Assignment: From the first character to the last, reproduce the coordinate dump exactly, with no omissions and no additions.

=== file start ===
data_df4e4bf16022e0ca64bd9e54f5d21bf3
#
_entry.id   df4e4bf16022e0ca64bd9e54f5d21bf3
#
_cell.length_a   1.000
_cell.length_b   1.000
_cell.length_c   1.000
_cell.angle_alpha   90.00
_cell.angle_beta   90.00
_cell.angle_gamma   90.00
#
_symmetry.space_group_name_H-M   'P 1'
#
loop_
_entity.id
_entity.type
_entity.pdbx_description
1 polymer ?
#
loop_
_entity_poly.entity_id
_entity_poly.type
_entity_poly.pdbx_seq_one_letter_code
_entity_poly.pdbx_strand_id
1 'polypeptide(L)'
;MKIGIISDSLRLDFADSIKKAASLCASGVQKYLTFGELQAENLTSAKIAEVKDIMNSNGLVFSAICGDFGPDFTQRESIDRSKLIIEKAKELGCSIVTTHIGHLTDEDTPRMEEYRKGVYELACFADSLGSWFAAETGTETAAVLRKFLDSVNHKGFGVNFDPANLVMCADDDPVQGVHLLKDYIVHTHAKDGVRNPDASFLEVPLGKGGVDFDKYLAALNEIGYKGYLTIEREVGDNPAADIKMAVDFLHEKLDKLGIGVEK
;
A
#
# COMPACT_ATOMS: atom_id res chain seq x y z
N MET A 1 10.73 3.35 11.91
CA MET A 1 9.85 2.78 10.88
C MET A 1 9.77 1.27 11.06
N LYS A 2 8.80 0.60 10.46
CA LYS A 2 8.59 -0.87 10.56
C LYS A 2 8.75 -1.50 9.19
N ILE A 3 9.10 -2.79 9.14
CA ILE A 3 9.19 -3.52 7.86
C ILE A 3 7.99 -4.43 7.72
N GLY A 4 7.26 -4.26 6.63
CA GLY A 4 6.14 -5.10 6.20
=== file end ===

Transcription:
data_df4e4bf16022e0ca64bd9e54f5d21bf3
#
_entry.id   df4e4bf16022e0ca64bd9e54f5d21bf3
#
_cell.length_a   1.000
_cell.length_b   1.000
_cell.length_c   1.000
_cell.angle_alpha   90.00
_cell.angle_beta   90.00
_cell.angle_gamma   90.00
#
_symmetry.space_group_name_H-M   'P 1'
#
loop_
_entity.id
_entity.type
_entity.pdbx_description
1 polymer ?
#
loop_
_entity_poly.entity_id
_entity_poly.type
_entity_poly.pdbx_seq_one_letter_code
_entity_poly.pdbx_strand_id
1 'polypeptide(L)'
;MKIGIISDSLRLDFADSIKKAASLCASGVQKYLTFGELQAENLTSAKIAEVKDIMNSNGLVFSAICGDFGPDFTQRESIDRSKLIIEKAKELGCSIVTTHIGHLTDEDTPRMEEYRKGVYELACFADSLGSWFAAETGTETAAVLRKFLDSVNHKGFGVNFDPANLVMCADDDPVQGVHLLKDYIVHTHAKDGVRNPDASFLEVPLGKGGVDFDKYLAALNEIGYKGYLTIEREVGDNPAADIKMAVDFLHEKLDKLGIGVEK
;
A
#
# COMPACT_ATOMS: atom_id res chain seq x y z
N MET A 1 10.73 3.35 11.91
CA MET A 1 9.85 2.78 10.88
C MET A 1 9.77 1.27 11.06
N LYS A 2 8.80 0.60 10.46
CA LYS A 2 8.59 -0.87 10.56
C LYS A 2 8.75 -1.50 9.19
N ILE A 3 9.10 -2.79 9.14
CA ILE A 3 9.19 -3.52 7.86
C ILE A 3 7.99 -4.43 7.72
N GLY A 4 7.26 -4.26 6.63
CA GLY A 4 6.14 -5.10 6.20